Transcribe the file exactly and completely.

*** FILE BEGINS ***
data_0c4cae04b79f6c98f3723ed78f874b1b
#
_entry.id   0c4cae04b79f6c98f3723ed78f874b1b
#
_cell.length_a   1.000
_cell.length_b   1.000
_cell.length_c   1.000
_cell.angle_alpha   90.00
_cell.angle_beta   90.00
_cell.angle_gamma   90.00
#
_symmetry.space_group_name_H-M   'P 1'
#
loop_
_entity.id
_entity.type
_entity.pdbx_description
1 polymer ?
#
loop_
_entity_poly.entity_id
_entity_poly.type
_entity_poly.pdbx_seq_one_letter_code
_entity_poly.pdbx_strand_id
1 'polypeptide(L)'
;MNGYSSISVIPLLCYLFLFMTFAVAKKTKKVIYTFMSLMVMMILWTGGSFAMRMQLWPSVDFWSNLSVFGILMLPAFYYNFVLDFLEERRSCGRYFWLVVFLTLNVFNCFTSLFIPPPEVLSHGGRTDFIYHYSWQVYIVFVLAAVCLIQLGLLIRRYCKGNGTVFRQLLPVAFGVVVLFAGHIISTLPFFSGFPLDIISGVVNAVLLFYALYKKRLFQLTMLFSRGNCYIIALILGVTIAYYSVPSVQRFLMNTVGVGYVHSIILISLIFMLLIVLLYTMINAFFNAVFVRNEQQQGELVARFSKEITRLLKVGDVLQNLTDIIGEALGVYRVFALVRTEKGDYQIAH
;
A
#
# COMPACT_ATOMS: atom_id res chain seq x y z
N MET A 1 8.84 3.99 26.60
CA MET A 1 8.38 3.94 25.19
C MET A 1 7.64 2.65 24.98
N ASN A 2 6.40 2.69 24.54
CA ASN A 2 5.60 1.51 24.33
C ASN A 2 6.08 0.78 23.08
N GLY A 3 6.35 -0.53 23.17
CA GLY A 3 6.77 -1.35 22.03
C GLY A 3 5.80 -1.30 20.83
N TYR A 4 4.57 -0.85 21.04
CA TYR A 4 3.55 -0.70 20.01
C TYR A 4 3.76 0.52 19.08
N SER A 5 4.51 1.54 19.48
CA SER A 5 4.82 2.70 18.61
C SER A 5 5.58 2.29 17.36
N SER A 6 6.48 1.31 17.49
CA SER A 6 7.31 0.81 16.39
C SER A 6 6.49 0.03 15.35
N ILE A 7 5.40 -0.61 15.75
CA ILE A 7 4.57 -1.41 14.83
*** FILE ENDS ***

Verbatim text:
data_0c4cae04b79f6c98f3723ed78f874b1b
#
_entry.id   0c4cae04b79f6c98f3723ed78f874b1b
#
_cell.length_a   1.000
_cell.length_b   1.000
_cell.length_c   1.000
_cell.angle_alpha   90.00
_cell.angle_beta   90.00
_cell.angle_gamma   90.00
#
_symmetry.space_group_name_H-M   'P 1'
#
loop_
_entity.id
_entity.type
_entity.pdbx_description
1 polymer ?
#
loop_
_entity_poly.entity_id
_entity_poly.type
_entity_poly.pdbx_seq_one_letter_code
_entity_poly.pdbx_strand_id
1 'polypeptide(L)'
;MNGYSSISVIPLLCYLFLFMTFAVAKKTKKVIYTFMSLMVMMILWTGGSFAMRMQLWPSVDFWSNLSVFGILMLPAFYYNFVLDFLEERRSCGRYFWLVVFLTLNVFNCFTSLFIPPPEVLSHGGRTDFIYHYSWQVYIVFVLAAVCLIQLGLLIRRYCKGNGTVFRQLLPVAFGVVVLFAGHIISTLPFFSGFPLDIISGVVNAVLLFYALYKKRLFQLTMLFSRGNCYIIALILGVTIAYYSVPSVQRFLMNTVGVGYVHSIILISLIFMLLIVLLYTMINAFFNAVFVRNEQQQGELVARFSKEITRLLKVGDVLQNLTDIIGEALGVYRVFALVRTEKGDYQIAH
;
A
#
# COMPACT_ATOMS: atom_id res chain seq x y z
N MET A 1 8.84 3.99 26.60
CA MET A 1 8.38 3.94 25.19
C MET A 1 7.64 2.65 24.98
N ASN A 2 6.40 2.69 24.54
CA ASN A 2 5.60 1.51 24.33
C ASN A 2 6.08 0.78 23.08
N GLY A 3 6.35 -0.53 23.17
CA GLY A 3 6.77 -1.35 22.03
C GLY A 3 5.80 -1.30 20.83
N TYR A 4 4.57 -0.85 21.04
CA TYR A 4 3.55 -0.70 20.01
C TYR A 4 3.76 0.52 19.08
N SER A 5 4.51 1.54 19.48
CA SER A 5 4.82 2.70 18.61
C SER A 5 5.58 2.29 17.36
N SER A 6 6.48 1.31 17.49
CA SER A 6 7.31 0.81 16.39
C SER A 6 6.49 0.03 15.35
N ILE A 7 5.40 -0.61 15.75
CA ILE A 7 4.57 -1.41 14.83